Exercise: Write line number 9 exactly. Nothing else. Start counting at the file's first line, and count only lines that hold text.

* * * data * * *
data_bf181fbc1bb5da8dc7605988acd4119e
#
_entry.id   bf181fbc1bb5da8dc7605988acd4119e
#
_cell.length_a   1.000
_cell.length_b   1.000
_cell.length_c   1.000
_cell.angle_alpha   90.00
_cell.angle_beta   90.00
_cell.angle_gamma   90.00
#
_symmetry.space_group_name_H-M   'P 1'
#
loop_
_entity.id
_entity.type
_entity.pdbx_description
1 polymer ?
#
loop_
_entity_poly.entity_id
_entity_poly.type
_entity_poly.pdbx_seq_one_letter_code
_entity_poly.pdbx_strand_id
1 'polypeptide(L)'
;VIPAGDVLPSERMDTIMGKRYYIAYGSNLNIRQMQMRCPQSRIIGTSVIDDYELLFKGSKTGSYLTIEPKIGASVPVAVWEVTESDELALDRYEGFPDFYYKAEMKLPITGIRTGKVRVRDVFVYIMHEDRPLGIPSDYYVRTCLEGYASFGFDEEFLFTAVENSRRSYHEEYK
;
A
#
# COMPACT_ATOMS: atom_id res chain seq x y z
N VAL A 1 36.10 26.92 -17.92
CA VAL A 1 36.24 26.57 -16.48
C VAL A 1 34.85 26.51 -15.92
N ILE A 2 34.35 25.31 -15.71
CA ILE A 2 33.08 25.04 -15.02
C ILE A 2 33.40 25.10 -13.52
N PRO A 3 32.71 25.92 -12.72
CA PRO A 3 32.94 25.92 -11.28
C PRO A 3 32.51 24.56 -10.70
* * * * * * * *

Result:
_cell.angle_beta   90.00